On a pure aesthetic level, Legacy looks fantastic and is certainly easier to get into than its predecessor. I give it some credit for the idea to make the virtual reality world 3D and not the real world that sandwiches the middle of the film. Although the 3D isn't come-at-you amazing with Legacy, I believe this decision was still effective, at the very least.

The biggest problem Legacy does have is not anything that makes me hate the film per say, it's more or less just an improvement that needed to be made. Although some will gauge this problem as perhaps bigger or smaller than I am making it out to be, it is a problem nonetheless. What you will find as you exit the theatre after the credits begin to roll, is that although you have been pleasantly entertained for the last two hours, you weren't blown away - at least not as much as a fan of the first film (or even a newcomer) should be. The action was fine, the storyline okay but ultimately (and oddly) forgettable. I don't really know if it was because we've seen films with a similar storyline before (ie: Inception, The Matrix, I, Robot) or if the darker look and lighting of the film put your mind more asleep than doing what it should have, which was creating an effective atmosphere.

I would have ultimately enjoyed the film a bit more should they have explored the other possibilities this virtual reality had. There is moment in the film where Kevin gives Quorra (a virtual reality-born individual) a new arm by locating the broken code on her disk and fixing it, thus having her new limb grow right before their eyes. I couldn't help but think of a similar thing being done for people with cancer, who are handicapped or blind, and having their problems being solved as simply as a computer virus can be. Although this may not be viable in this storyline, it was something I felt should have at least been discussed. Meh, perhaps the sequel.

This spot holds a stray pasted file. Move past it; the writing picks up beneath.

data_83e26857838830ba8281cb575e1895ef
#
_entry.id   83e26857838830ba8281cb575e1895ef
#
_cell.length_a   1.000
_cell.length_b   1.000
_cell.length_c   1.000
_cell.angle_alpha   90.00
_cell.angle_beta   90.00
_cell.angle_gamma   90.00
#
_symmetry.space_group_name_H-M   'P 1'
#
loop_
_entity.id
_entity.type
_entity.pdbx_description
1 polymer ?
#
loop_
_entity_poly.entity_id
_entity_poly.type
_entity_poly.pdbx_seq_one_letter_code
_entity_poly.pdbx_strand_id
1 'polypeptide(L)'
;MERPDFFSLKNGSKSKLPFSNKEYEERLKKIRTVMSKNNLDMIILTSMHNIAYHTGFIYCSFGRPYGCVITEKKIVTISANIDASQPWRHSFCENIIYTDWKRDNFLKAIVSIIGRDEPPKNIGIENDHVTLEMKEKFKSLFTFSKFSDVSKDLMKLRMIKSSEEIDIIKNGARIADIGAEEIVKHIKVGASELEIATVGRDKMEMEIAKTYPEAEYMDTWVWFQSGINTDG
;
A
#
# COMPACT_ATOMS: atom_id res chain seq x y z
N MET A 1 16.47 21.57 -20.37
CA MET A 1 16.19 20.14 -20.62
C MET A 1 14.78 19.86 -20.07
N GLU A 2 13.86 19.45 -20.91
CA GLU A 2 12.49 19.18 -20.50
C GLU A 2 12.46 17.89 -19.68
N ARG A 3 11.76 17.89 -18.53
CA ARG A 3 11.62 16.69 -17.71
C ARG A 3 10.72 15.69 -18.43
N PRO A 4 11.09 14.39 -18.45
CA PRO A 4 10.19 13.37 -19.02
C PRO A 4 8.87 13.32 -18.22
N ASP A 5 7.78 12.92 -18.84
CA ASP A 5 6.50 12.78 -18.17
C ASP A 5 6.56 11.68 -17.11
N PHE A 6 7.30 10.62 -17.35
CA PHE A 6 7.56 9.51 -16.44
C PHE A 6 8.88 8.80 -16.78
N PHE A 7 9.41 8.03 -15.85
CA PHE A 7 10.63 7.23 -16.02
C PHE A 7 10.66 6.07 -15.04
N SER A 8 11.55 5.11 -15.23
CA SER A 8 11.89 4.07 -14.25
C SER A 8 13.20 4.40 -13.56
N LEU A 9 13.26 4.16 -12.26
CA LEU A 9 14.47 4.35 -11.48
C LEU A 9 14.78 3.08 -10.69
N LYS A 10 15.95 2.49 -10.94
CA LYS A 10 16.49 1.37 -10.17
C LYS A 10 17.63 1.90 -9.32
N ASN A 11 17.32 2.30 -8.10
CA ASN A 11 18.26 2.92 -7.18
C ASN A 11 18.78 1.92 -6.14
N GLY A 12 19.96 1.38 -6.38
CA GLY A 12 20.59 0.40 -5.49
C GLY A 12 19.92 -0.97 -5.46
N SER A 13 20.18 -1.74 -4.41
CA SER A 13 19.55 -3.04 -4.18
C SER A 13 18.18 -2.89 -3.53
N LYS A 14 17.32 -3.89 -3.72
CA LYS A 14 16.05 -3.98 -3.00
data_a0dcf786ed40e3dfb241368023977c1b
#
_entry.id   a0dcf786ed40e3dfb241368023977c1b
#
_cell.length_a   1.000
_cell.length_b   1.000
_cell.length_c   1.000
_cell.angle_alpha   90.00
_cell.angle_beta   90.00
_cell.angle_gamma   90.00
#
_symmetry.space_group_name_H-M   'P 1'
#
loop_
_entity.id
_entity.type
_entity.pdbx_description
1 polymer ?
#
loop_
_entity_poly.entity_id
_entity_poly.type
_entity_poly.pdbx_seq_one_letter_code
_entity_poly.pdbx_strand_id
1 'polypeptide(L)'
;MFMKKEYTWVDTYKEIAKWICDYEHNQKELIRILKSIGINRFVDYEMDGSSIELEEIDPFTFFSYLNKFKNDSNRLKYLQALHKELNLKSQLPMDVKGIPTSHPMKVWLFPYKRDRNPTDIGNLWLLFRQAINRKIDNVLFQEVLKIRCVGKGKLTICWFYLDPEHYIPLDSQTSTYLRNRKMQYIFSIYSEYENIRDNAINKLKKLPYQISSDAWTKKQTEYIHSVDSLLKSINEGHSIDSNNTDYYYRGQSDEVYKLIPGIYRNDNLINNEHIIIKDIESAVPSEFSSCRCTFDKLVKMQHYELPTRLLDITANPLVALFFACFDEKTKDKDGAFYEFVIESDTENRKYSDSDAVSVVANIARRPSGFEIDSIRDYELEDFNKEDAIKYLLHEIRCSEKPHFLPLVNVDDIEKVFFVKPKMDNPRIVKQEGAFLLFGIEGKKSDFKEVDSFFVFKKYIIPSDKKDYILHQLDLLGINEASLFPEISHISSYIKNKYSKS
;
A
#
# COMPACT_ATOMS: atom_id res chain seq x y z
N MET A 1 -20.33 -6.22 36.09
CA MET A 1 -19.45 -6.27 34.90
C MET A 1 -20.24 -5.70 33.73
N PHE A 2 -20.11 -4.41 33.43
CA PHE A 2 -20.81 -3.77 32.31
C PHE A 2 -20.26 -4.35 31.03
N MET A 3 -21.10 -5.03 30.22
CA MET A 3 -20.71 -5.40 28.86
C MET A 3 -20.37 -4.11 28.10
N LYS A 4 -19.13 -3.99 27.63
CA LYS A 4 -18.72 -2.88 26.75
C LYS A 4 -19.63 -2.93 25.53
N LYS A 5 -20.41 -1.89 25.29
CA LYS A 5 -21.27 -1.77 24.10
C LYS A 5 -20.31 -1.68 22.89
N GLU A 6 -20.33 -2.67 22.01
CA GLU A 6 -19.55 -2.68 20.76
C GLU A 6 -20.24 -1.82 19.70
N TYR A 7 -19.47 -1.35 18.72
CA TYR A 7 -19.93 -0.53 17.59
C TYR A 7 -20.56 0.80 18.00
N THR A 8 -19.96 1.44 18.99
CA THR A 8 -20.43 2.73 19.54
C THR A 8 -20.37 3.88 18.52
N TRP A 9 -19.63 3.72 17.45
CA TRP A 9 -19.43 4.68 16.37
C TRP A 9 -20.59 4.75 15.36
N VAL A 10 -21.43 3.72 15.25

I also wondered why even simpler things aren't questioned - like why or how food exist in this world and why Kevin needs it, or more poignantly - why he even ages in the first place. These are things Sam didn't ask, and seeing as he was representational of the audience's point of view - it would have been nice.

Tron Legacy ultimately gets an open door. Although there are movies I've liked on a higher level in recent months, this one still has it's moments and is worth a trip to the theatre. Don't go in expecting too much and you'll have a good time. Also, let it be known there are some things left unanswered at the end of the film. It doesn't make or break the movie for me and I don't know if they're saving it for a follow-up, but it is something to be aware of as it may be a bother to some.

*Stills courtesy of Walt Disney Pictures